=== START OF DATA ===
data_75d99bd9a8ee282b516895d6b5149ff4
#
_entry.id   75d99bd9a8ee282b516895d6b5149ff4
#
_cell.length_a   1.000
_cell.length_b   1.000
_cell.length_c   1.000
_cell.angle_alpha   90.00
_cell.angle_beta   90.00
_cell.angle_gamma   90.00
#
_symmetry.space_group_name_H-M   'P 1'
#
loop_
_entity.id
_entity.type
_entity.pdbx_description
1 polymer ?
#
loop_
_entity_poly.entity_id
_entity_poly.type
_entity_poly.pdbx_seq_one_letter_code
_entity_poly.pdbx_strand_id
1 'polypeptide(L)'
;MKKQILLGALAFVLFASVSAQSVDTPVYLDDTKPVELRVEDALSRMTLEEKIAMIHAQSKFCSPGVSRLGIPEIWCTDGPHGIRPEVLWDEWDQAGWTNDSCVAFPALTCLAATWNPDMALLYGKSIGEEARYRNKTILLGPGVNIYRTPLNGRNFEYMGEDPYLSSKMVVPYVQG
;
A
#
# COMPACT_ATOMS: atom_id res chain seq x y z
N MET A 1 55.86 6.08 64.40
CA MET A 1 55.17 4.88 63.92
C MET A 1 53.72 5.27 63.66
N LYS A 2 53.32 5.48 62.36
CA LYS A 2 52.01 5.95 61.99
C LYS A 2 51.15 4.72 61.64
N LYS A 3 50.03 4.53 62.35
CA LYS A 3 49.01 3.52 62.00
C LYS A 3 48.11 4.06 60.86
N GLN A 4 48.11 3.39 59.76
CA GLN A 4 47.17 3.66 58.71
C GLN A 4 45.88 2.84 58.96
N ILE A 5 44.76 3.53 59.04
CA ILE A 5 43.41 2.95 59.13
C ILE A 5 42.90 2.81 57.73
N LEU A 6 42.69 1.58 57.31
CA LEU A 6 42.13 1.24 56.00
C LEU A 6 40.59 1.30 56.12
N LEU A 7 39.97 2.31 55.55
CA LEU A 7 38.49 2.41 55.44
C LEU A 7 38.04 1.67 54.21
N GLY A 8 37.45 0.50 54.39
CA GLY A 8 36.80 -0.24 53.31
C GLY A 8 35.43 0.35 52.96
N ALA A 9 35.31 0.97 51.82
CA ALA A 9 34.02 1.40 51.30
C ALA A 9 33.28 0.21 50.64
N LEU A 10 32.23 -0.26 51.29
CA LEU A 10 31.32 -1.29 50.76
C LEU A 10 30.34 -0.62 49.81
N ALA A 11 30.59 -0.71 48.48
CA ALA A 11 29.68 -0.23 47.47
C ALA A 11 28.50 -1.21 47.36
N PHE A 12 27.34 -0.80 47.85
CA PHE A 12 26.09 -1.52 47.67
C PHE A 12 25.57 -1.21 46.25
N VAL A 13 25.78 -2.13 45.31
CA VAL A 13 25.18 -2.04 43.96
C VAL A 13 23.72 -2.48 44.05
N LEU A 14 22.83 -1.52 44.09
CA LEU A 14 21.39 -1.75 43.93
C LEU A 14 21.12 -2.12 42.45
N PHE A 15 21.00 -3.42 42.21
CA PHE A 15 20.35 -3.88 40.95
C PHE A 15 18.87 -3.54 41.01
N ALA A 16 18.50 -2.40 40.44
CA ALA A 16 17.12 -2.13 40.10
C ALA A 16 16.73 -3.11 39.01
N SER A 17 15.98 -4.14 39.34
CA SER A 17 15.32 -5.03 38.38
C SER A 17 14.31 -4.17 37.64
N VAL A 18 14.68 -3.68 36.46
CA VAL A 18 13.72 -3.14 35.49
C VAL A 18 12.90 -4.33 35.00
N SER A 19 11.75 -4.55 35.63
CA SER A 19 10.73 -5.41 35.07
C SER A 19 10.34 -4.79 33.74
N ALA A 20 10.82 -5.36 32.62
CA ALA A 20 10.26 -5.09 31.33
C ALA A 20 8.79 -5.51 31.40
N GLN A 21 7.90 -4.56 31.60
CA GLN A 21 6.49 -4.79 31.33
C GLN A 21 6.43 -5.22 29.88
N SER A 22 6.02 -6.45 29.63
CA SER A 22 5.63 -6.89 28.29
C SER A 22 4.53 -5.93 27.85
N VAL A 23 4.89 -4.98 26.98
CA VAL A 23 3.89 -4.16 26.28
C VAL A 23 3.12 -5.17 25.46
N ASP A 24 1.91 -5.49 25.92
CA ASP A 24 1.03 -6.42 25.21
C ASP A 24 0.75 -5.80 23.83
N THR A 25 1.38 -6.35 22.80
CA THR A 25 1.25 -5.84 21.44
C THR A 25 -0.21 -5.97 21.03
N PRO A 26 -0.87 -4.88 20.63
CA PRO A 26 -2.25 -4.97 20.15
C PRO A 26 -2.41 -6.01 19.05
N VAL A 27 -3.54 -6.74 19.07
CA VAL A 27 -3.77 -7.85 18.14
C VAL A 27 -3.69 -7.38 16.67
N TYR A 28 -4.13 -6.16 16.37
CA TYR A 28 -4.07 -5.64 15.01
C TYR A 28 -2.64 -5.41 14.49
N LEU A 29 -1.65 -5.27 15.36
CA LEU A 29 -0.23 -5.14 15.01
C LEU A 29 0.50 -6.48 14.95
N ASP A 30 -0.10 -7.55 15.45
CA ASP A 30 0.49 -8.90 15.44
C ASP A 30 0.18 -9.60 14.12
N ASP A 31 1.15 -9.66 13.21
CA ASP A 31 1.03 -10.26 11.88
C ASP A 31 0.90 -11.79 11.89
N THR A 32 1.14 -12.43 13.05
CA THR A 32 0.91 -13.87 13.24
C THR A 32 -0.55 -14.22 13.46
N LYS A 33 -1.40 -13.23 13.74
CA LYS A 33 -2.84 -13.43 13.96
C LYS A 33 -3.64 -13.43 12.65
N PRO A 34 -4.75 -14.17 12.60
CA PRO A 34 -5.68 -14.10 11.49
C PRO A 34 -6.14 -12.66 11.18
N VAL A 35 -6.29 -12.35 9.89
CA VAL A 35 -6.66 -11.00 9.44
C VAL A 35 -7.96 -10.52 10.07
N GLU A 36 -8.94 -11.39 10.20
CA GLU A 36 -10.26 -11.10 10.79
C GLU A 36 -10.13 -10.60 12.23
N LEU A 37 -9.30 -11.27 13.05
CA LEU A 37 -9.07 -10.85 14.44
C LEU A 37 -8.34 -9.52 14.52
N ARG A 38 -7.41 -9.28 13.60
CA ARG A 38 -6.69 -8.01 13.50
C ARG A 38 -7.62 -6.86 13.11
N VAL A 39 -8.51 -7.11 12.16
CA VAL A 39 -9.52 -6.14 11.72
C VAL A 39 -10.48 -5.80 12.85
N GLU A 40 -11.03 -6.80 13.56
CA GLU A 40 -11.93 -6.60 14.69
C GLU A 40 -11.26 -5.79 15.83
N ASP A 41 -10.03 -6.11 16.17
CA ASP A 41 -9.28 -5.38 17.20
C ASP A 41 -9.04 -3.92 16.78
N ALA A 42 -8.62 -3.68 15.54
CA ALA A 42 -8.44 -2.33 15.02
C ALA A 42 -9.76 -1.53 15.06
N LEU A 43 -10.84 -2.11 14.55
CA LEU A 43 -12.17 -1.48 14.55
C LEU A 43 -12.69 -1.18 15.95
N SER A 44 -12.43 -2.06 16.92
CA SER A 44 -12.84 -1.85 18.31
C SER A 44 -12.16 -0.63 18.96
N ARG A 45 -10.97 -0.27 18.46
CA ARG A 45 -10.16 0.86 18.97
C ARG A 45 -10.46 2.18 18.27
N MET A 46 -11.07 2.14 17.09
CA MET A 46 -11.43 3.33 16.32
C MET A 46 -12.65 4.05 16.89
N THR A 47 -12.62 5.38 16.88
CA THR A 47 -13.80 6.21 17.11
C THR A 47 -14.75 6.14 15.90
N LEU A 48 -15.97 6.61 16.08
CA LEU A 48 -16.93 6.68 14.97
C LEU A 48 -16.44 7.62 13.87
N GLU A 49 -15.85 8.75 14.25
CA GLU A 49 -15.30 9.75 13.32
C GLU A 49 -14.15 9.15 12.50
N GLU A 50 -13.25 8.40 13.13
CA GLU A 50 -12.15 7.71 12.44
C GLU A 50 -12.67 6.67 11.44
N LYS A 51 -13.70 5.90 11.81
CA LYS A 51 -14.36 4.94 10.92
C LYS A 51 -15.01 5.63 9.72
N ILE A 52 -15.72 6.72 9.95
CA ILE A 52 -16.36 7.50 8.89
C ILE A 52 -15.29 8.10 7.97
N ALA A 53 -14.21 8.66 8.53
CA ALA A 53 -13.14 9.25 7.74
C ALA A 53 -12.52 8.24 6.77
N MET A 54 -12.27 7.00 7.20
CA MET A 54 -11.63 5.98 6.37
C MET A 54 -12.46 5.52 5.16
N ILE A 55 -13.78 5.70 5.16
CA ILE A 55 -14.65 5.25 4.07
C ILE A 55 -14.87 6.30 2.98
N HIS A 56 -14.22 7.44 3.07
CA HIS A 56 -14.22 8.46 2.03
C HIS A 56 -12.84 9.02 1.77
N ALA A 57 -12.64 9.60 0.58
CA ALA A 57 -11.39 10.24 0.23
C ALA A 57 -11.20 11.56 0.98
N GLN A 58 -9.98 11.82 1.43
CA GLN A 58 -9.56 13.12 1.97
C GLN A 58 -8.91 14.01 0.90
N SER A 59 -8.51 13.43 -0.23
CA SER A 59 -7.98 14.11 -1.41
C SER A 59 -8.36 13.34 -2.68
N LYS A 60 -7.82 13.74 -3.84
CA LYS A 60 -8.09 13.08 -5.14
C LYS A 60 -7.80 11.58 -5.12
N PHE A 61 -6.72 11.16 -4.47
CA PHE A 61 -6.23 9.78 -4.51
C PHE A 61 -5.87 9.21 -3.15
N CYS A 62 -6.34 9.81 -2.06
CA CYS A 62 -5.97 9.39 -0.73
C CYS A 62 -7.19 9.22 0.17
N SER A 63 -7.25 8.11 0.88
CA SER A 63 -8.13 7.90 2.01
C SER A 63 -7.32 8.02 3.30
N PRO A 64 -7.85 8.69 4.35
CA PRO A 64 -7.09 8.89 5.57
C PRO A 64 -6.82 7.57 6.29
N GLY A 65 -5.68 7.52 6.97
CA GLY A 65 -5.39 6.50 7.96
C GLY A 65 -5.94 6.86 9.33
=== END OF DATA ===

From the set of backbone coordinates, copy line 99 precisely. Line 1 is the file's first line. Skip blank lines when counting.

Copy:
C VAL A 23 3.12 -5.17 25.46